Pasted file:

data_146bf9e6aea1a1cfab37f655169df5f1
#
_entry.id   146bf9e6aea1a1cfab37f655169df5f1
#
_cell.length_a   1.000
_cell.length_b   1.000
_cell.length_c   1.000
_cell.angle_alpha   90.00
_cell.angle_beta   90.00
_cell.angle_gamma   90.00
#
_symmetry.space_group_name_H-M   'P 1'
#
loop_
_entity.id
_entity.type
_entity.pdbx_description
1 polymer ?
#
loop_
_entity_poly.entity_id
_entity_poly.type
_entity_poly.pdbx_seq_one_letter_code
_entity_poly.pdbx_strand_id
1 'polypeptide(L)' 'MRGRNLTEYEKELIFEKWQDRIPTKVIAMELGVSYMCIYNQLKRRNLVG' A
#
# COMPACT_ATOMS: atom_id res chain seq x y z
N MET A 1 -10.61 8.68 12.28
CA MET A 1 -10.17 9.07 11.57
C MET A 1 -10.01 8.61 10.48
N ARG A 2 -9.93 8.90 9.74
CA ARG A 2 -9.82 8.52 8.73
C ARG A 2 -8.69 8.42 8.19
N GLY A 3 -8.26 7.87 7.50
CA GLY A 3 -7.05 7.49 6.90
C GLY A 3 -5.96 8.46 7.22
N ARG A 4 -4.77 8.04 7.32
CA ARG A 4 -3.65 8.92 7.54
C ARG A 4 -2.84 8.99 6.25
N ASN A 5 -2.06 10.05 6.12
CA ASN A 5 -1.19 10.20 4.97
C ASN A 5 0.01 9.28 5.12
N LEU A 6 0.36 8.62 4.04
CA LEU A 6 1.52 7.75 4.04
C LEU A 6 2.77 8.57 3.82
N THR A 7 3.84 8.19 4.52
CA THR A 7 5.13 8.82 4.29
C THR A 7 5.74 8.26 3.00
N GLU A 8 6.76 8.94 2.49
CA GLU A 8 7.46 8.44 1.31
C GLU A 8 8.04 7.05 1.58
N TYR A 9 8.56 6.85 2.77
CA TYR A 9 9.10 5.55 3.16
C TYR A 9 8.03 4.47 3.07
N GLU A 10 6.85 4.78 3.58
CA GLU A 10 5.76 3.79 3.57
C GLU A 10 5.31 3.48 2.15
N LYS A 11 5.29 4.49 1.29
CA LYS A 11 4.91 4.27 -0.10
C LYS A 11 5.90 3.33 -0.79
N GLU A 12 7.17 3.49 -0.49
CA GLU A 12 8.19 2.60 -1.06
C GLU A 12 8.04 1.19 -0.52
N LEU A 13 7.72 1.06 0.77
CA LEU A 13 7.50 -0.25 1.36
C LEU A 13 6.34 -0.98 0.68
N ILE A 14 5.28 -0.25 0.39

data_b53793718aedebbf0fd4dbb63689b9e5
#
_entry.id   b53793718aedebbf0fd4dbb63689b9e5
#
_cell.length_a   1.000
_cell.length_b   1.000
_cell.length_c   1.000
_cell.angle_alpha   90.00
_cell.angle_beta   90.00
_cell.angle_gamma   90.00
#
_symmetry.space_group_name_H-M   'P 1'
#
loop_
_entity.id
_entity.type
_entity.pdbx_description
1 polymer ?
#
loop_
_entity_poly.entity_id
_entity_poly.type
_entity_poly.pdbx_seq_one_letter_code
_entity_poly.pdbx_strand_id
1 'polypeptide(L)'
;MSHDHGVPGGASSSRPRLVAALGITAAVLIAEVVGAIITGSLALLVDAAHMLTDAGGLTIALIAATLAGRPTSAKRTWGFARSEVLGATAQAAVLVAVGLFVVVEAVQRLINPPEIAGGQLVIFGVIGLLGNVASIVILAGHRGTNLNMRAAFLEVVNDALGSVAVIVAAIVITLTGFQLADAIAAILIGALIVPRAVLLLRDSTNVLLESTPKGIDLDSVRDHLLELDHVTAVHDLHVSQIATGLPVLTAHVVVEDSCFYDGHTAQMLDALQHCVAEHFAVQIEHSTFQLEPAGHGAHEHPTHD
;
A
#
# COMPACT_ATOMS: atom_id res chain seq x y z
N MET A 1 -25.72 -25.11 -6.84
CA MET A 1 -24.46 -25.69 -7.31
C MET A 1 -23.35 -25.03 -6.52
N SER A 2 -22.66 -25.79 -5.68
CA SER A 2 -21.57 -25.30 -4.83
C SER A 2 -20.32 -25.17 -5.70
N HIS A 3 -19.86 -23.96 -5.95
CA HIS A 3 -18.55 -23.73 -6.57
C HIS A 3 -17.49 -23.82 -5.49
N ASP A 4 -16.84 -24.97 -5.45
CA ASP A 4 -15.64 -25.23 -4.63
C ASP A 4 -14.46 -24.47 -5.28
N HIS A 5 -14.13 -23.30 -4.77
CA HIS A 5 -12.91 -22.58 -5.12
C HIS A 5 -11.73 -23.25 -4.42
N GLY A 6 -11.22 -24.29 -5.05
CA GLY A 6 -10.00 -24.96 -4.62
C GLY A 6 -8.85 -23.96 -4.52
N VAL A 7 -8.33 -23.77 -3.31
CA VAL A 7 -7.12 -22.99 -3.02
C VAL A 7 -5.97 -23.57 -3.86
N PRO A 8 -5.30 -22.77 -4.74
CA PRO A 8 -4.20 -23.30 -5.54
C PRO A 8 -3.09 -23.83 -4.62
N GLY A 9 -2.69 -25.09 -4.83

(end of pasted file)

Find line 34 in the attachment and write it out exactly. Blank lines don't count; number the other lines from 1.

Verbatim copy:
N GLY A 3 -8.26 7.87 7.50